We reject nuclear power as an alternative. A major problem is the disposal of dangerous nuclear waste which remains radioactive for centuries. It is not acceptable that we leave our dirty waste for those yet unborn, potentially exposing future generations to the horrific effects of dangerous radioactive waste.

The issue with nuclear waste is that serves no peaceful purpose, yet remains dangerous for many centuries and continues to emit radiation. No matter how we are reassured of the safety of Nuclear Power, accidents happen, and accidents are more likely happen when costs are cut, where profit is the motive.

Support for nuclear energy on financial grounds is flawed. EU calculations for financing nuclear expansion for mining of Uranium in the Ukraine ignores the cost of disposal of the toxic waste 20). Following Fukushima, the The World Bank estimated the cost of the nuclear crisis at $235bn (£144bn) (17, 18, 19)– making it one of the world’s most expensive disasters.

There is also the risk of further accidents occurring in nuclear power stations whether caused by human error as in Chernobyl, or by natural disasters, as in Fukushima as seen in Japan, which resulted from an earthquake.

Nuclear waste can continue to emit radiation for centuries, and it could potentially become unstable, if handled and stored improperly, setting off a chain reaction which could create a nuclear accident. If it fell into the wrong hands, it could be used to make a dirty bomb, which could spread radiation over an inhabited area. Nuclear waste storage focuses on finding safe and secure ways to store spent nuclear fuel and other forms of nuclear waste, until they have stabilized enough to pose no threat to humans, wildlife, and the environment.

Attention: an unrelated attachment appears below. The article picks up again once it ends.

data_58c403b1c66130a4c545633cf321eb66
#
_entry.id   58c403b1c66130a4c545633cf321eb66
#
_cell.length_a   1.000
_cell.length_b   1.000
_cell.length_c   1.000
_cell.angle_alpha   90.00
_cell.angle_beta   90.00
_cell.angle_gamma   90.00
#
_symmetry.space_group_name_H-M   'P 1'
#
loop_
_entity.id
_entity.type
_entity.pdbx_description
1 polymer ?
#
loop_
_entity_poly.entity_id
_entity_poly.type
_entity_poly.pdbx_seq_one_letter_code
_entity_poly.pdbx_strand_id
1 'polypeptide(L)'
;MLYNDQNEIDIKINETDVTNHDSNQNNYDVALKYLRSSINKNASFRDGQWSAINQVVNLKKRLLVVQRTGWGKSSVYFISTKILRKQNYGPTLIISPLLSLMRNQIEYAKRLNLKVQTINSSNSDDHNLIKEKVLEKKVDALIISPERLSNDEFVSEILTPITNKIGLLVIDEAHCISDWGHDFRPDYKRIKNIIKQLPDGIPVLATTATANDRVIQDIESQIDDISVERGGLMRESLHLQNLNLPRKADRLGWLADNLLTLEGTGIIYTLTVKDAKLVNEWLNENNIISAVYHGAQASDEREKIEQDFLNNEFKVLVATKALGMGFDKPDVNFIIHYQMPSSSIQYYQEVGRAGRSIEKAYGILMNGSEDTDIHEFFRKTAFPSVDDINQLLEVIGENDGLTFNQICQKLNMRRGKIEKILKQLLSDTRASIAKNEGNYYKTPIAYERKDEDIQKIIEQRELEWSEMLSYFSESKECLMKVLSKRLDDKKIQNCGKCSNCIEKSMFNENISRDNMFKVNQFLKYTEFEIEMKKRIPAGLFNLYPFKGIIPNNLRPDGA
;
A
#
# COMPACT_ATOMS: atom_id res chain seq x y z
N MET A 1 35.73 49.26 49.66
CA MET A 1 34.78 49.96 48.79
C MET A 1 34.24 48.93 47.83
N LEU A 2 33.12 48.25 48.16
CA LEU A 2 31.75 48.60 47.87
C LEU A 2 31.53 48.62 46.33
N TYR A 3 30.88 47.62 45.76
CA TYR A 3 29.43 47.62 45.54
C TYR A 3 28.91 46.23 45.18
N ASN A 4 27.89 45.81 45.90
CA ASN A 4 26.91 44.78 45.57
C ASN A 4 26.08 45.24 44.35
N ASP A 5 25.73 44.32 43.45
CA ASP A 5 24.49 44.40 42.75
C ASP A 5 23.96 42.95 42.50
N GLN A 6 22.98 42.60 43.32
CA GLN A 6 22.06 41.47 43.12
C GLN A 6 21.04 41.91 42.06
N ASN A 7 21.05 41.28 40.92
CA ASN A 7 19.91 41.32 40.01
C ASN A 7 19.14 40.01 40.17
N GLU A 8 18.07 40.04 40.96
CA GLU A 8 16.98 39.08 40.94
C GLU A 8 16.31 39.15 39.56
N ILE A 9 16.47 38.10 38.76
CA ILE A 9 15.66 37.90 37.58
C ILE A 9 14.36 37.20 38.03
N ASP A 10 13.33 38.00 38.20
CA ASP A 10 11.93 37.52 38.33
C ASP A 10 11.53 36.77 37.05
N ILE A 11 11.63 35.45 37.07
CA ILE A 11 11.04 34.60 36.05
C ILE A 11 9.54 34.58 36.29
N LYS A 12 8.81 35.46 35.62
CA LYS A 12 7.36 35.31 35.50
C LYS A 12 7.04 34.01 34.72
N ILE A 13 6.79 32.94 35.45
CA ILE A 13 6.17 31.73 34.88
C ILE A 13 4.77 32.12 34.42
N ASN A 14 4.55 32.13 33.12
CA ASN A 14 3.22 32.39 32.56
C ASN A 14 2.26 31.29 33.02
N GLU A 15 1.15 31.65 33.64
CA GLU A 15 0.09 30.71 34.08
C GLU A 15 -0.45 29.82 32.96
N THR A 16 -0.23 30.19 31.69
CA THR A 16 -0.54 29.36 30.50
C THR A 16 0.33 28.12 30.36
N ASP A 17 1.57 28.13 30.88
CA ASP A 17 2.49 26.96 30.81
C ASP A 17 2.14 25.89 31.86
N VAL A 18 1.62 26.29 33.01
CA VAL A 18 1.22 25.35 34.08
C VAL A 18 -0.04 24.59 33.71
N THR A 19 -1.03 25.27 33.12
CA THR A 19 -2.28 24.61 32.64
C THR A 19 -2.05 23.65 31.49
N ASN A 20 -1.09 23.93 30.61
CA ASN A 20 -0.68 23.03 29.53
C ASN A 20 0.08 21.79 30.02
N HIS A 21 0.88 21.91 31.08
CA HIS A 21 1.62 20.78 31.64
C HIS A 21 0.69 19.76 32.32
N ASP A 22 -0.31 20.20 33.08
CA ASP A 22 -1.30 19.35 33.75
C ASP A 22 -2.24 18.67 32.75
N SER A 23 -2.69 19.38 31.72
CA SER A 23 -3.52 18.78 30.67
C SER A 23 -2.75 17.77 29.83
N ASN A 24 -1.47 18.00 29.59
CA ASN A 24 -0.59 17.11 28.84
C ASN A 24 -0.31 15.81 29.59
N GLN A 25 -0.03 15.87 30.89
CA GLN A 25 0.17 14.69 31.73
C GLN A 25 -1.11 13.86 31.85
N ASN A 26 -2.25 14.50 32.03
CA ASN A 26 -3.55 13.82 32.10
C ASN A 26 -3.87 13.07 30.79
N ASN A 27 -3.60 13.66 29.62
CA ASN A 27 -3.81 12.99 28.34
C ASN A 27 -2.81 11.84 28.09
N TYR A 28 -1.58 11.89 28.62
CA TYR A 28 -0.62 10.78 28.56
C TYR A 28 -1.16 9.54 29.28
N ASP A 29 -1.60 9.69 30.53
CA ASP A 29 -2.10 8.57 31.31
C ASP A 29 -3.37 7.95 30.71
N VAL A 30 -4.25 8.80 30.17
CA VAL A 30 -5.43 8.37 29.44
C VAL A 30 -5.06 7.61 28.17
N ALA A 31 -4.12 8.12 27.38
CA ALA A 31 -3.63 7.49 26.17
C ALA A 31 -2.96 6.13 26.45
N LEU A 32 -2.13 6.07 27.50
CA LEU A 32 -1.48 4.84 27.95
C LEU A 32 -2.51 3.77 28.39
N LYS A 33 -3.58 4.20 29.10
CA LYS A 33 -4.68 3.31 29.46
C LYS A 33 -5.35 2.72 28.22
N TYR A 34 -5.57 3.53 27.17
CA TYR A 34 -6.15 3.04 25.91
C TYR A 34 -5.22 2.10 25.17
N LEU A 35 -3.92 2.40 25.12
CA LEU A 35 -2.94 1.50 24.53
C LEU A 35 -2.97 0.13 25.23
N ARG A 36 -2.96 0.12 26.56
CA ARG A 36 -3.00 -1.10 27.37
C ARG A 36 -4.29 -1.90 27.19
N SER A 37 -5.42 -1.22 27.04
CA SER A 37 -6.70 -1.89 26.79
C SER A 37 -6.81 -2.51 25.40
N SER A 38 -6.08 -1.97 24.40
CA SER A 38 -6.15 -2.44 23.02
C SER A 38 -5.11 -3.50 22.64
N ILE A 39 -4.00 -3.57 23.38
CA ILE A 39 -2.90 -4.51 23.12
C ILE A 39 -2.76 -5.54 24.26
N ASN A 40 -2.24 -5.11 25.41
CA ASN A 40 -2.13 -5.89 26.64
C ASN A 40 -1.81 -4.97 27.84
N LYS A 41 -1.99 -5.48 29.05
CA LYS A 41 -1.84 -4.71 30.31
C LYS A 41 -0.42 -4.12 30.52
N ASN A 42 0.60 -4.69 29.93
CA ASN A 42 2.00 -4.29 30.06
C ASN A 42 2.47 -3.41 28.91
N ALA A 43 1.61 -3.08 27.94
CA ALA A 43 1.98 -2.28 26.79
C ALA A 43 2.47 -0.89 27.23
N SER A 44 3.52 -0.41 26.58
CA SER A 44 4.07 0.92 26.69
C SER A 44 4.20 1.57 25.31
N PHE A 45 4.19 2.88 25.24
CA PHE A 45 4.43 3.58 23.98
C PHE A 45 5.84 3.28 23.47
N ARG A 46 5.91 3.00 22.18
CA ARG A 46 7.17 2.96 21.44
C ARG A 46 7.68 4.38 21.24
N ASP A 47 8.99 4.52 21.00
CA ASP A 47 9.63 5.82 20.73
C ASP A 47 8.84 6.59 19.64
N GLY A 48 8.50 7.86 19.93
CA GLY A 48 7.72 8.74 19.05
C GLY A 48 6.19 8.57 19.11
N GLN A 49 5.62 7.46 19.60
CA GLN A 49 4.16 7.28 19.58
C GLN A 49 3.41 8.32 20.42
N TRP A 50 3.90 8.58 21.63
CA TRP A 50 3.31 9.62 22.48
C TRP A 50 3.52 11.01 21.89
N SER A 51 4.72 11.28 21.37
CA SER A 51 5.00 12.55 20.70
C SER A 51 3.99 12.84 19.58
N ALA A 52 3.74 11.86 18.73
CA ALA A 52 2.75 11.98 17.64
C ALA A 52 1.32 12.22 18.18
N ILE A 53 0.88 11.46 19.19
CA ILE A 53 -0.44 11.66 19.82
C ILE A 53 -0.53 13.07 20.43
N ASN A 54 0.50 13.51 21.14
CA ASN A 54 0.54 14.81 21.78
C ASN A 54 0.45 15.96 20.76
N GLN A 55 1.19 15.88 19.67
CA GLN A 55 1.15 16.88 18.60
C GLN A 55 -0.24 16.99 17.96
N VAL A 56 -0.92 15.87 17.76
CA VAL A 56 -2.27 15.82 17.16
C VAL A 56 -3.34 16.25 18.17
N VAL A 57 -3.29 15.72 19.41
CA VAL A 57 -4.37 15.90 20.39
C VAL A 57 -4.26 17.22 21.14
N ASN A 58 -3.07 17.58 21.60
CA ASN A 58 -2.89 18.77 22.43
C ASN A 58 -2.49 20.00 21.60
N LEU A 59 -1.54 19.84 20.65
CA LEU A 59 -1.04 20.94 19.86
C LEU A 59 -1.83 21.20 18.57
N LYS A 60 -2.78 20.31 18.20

Without doubt, we must halt the damage to the world’s climate by the use of carbon-emitting fuels. But to look from one disaster to another is ludicrous, and unnecessary. That we should risk accidents, from geological disaster or terrorism, a dependence on nuclear energy for the future is madness. The risk to life is so huge it should not be contemplated.

  1. South West Against Nuclear
  3. Labour Party: Ed Miliband: By Tackling Climate Change we can be better off together
  4. Guardian Government supports Gas for power
  5. RT: Fracking hell: UK government set to green light risky gas drilling
  6. Think Left: Think Left: Clean Coal (Another Financial Device for the City?)
  7. BBC: Chernobyl: Wildlife study 25 years on
  8. ITV Boost to Britain’s nuclear plans
  9. Guardian Energy Bill and Carbon Target delayed until 2016
  10. The Lost Democracy and the role of Think Tanks
  11. BBC: Man dies and transported disrupted by England’s storms
  12. Think Left Some of the Scientific Evidence – Climate Change
  13. Lessons from Japan: Left Futures
  14. No2NuclearPower
  15. BBC: Germany announces non-nuclear
  18. Fukushima: Lethal Levels workers never allowed home
  19. Fukushima Workers find ultra high radiation levels
  20. Think Left: The Energy Trap
  21. EU: Ignoring safety risks in financing nuclear expansion in Ukraine
  22. Think Left: Energy or Tidal
  23. Greenpeace: Why do some Energy Companies support decarbonisation while others support it?

SCANDAL: there’s another toxic plot in the Conservative party